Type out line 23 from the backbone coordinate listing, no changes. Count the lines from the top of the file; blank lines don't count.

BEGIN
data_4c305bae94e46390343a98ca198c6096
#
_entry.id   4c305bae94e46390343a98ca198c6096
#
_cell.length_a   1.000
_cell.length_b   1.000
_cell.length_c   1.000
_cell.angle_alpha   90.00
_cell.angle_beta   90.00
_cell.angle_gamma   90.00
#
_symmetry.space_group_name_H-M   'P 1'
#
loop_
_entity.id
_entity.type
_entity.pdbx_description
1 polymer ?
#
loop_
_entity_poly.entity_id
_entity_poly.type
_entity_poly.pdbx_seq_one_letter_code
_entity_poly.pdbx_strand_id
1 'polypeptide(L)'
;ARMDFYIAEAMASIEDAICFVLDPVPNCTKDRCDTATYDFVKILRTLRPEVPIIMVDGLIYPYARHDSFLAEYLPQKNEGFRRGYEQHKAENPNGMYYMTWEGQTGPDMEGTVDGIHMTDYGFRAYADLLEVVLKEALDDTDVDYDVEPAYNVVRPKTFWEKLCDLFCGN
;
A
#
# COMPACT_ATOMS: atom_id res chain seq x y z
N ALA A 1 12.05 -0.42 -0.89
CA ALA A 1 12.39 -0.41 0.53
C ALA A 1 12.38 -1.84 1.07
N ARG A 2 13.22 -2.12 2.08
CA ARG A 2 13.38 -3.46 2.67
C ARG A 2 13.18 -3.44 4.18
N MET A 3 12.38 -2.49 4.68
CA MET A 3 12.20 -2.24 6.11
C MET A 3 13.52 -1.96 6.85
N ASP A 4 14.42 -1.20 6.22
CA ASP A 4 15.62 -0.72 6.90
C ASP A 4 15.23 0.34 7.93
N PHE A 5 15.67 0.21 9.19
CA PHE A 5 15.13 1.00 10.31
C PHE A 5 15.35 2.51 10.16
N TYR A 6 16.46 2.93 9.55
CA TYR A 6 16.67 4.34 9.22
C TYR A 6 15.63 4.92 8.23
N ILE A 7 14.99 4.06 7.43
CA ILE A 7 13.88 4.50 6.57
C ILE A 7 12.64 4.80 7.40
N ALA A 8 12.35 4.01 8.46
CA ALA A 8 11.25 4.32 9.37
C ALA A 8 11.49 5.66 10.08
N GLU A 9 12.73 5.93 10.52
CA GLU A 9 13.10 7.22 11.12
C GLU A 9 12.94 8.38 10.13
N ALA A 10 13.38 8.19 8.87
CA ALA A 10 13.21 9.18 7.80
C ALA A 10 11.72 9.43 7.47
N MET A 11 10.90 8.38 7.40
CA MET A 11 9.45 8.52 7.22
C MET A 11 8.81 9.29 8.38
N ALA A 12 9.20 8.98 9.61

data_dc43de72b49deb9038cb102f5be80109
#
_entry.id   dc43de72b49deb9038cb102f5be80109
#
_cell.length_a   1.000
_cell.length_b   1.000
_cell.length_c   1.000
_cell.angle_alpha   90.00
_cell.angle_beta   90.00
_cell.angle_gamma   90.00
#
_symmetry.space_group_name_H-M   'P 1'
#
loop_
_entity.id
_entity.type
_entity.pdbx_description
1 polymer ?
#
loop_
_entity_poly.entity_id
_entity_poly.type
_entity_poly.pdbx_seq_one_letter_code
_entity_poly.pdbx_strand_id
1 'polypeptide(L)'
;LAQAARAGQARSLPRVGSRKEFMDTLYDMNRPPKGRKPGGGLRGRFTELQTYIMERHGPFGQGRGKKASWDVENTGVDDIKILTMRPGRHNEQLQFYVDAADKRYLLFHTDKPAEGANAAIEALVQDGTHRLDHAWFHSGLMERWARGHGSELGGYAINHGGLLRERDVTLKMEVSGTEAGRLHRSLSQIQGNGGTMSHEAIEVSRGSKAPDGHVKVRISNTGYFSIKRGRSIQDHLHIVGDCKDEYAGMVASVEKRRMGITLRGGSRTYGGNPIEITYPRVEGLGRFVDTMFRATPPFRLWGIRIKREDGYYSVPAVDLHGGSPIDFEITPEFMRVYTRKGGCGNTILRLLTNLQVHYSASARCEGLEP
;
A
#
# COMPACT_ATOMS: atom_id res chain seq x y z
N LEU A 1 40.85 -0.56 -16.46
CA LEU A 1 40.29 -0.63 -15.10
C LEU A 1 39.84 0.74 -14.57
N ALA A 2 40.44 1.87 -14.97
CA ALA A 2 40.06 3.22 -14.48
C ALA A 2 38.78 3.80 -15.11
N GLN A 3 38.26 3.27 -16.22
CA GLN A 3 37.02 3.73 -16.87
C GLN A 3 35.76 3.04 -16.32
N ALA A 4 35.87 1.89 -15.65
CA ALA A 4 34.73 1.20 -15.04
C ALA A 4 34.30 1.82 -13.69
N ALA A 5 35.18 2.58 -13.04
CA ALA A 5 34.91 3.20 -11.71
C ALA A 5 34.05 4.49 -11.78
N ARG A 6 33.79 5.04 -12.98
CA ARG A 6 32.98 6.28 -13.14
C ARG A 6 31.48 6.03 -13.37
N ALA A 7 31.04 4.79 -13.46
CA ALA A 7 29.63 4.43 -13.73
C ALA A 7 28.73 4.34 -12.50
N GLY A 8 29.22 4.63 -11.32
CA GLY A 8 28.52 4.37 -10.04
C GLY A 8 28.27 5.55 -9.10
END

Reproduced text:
_entity_poly.pdbx_seq_one_letter_code